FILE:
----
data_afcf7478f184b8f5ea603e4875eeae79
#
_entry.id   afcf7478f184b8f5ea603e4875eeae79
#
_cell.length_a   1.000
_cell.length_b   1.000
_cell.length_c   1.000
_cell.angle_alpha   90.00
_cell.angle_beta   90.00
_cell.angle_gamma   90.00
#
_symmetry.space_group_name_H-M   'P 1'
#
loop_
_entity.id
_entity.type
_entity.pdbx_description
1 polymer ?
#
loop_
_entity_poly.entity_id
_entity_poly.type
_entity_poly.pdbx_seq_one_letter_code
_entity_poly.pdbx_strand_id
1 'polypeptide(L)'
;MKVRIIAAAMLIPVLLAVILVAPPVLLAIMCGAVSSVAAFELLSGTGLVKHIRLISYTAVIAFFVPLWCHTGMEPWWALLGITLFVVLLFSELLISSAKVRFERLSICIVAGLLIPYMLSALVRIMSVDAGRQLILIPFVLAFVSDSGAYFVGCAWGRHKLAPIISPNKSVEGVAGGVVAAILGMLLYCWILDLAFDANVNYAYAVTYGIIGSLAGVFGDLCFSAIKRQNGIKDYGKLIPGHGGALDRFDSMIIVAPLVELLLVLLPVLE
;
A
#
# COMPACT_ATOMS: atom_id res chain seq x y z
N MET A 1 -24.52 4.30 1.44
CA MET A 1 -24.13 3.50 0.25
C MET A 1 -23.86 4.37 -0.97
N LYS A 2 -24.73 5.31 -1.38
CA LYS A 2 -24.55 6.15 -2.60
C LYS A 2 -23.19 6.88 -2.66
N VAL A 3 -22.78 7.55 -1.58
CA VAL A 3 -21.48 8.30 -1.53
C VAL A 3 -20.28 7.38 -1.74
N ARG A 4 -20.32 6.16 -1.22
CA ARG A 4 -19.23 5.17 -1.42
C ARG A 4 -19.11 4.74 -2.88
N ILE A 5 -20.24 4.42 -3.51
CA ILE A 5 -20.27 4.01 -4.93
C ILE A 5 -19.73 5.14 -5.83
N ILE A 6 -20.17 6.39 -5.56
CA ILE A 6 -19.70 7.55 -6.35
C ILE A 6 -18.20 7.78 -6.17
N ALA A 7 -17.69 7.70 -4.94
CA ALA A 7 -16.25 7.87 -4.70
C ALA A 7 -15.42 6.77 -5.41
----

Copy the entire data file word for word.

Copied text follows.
data_afcf7478f184b8f5ea603e4875eeae79
#
_entry.id   afcf7478f184b8f5ea603e4875eeae79
#
_cell.length_a   1.000
_cell.length_b   1.000
_cell.length_c   1.000
_cell.angle_alpha   90.00
_cell.angle_beta   90.00
_cell.angle_gamma   90.00
#
_symmetry.space_group_name_H-M   'P 1'
#
loop_
_entity.id
_entity.type
_entity.pdbx_description
1 polymer ?
#
loop_
_entity_poly.entity_id
_entity_poly.type
_entity_poly.pdbx_seq_one_letter_code
_entity_poly.pdbx_strand_id
1 'polypeptide(L)'
;MKVRIIAAAMLIPVLLAVILVAPPVLLAIMCGAVSSVAAFELLSGTGLVKHIRLISYTAVIAFFVPLWCHTGMEPWWALLGITLFVVLLFSELLISSAKVRFERLSICIVAGLLIPYMLSALVRIMSVDAGRQLILIPFVLAFVSDSGAYFVGCAWGRHKLAPIISPNKSVEGVAGGVVAAILGMLLYCWILDLAFDANVNYAYAVTYGIIGSLAGVFGDLCFSAIKRQNGIKDYGKLIPGHGGALDRFDSMIIVAPLVELLLVLLPVLE
;
A
#
# COMPACT_ATOMS: atom_id res chain seq x y z
N MET A 1 -24.52 4.30 1.44
CA MET A 1 -24.13 3.50 0.25
C MET A 1 -23.86 4.37 -0.97
N LYS A 2 -24.73 5.31 -1.38
CA LYS A 2 -24.55 6.15 -2.60
C LYS A 2 -23.19 6.88 -2.66
N VAL A 3 -22.78 7.55 -1.58
CA VAL A 3 -21.48 8.30 -1.53
C VAL A 3 -20.28 7.38 -1.74
N ARG A 4 -20.32 6.16 -1.22
CA ARG A 4 -19.23 5.17 -1.42
C ARG A 4 -19.11 4.74 -2.88
N ILE A 5 -20.24 4.42 -3.51
CA ILE A 5 -20.27 4.01 -4.93
C ILE A 5 -19.73 5.14 -5.83
N ILE A 6 -20.17 6.39 -5.56
CA ILE A 6 -19.70 7.55 -6.35
C ILE A 6 -18.20 7.78 -6.17
N ALA A 7 -17.69 7.70 -4.94
CA ALA A 7 -16.25 7.87 -4.70
C ALA A 7 -15.42 6.77 -5.41